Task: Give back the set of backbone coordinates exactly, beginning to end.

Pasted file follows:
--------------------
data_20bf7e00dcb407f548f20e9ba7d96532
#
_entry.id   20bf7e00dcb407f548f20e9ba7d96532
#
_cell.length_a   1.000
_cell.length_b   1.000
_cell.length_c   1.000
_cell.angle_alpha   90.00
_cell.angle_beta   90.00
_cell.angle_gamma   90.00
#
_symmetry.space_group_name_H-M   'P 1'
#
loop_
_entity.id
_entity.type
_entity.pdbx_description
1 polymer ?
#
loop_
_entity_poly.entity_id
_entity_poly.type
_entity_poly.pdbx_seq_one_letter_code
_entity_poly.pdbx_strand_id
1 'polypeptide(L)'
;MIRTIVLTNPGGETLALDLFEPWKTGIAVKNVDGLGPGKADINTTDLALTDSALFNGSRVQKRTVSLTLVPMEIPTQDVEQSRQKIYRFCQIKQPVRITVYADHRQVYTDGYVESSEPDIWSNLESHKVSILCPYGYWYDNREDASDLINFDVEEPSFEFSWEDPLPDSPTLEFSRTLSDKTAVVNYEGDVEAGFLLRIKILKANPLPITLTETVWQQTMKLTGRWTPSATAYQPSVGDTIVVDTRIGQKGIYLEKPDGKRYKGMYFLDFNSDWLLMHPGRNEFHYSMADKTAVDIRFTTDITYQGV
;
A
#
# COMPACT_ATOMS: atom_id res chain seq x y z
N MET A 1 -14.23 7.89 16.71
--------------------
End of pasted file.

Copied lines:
data_20bf7e00dcb407f548f20e9ba7d96532
#
_entry.id   20bf7e00dcb407f548f20e9ba7d96532
#
_cell.length_a   1.000
_cell.length_b   1.000
_cell.length_c   1.000
_cell.angle_alpha   90.00
_cell.angle_beta   90.00
_cell.angle_gamma   90.00
#
_symmetry.space_group_name_H-M   'P 1'
#
loop_
_entity.id
_entity.type
_entity.pdbx_description
1 polymer ?
#
loop_
_entity_poly.entity_id
_entity_poly.type
_entity_poly.pdbx_seq_one_letter_code
_entity_poly.pdbx_strand_id
1 'polypeptide(L)'
;MIRTIVLTNPGGETLALDLFEPWKTGIAVKNVDGLGPGKADINTTDLALTDSALFNGSRVQKRTVSLTLVPMEIPTQDVEQSRQKIYRFCQIKQPVRITVYADHRQVYTDGYVESSEPDIWSNLESHKVSILCPYGYWYDNREDASDLINFDVEEPSFEFSWEDPLPDSPTLEFSRTLSDKTAVVNYEGDVEAGFLLRIKILKANPLPITLTETVWQQTMKLTGRWTPSATAYQPSVGDTIVVDTRIGQKGIYLEKPDGKRYKGMYFLDFNSDWLLMHPGRNEFHYSMADKTAVDIRFTTDITYQGV
;
A
#
# COMPACT_ATOMS: atom_id res chain seq x y z
N MET A 1 -14.23 7.89 16.71